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Dip your toes in CI: Ask a question

July 30, 2017

This is the first post in a series about trying out Comprehension based instruction. Each post will present a single instructional strategy for you to try in class!

Idea # 1: Ask a question

Specifically, ask a discussion question. You can ask any question, but if you are new to this whole thing and have not yet mastered the skill of staying in-bounds, it's probably easiest to ask a question that lends itself to responses with proper nouns. For example, "Where do you want to go?" Many responses to this question are easily recognizable in the target language, whether they are exactly the same (ex: McDonalds®, Argentina), similar (ex: Nueva York, el Gran Cañón), or cognates (una isla tropical, un concierto de [CNCO]), and so it makes a great question for dipping in your toes. Other question ideas are "What is your favorite sport/animal/song/etc.?" or "Where did you go last summer?". Truly, you can ask any question that students might be interested in discussing. Here is how I discuss the question with my students:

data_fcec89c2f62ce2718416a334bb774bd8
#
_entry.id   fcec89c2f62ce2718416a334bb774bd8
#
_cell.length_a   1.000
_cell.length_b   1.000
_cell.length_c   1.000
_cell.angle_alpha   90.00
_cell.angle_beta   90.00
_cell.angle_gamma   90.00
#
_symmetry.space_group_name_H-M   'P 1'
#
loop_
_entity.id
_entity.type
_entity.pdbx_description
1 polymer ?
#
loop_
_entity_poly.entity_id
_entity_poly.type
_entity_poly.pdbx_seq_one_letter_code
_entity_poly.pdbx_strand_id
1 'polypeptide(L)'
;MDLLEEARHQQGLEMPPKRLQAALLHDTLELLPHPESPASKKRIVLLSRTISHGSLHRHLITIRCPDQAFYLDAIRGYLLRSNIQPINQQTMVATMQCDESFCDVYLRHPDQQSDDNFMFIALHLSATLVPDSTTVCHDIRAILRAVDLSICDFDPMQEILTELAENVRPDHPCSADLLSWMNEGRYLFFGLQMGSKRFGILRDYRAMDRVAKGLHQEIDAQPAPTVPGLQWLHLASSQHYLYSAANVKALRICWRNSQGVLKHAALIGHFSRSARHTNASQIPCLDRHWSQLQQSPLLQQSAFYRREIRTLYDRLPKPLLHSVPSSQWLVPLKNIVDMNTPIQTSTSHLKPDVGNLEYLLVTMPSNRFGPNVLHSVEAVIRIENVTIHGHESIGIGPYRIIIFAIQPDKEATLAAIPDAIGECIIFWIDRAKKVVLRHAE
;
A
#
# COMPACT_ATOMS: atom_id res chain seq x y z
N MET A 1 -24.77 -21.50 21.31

First, students draw their response

In English, tell the students to illustrate their answer to the question on a piece of computer paper. A simple line drawing is all they need. In the case of "Where do you want to go?", I tell students "On a piece of paper, draw one place that you want to go. It could be now or in the future. Anywhere you want to go! Draw it nice and big and fill the whole paper. Don't write anything on the paper, just draw."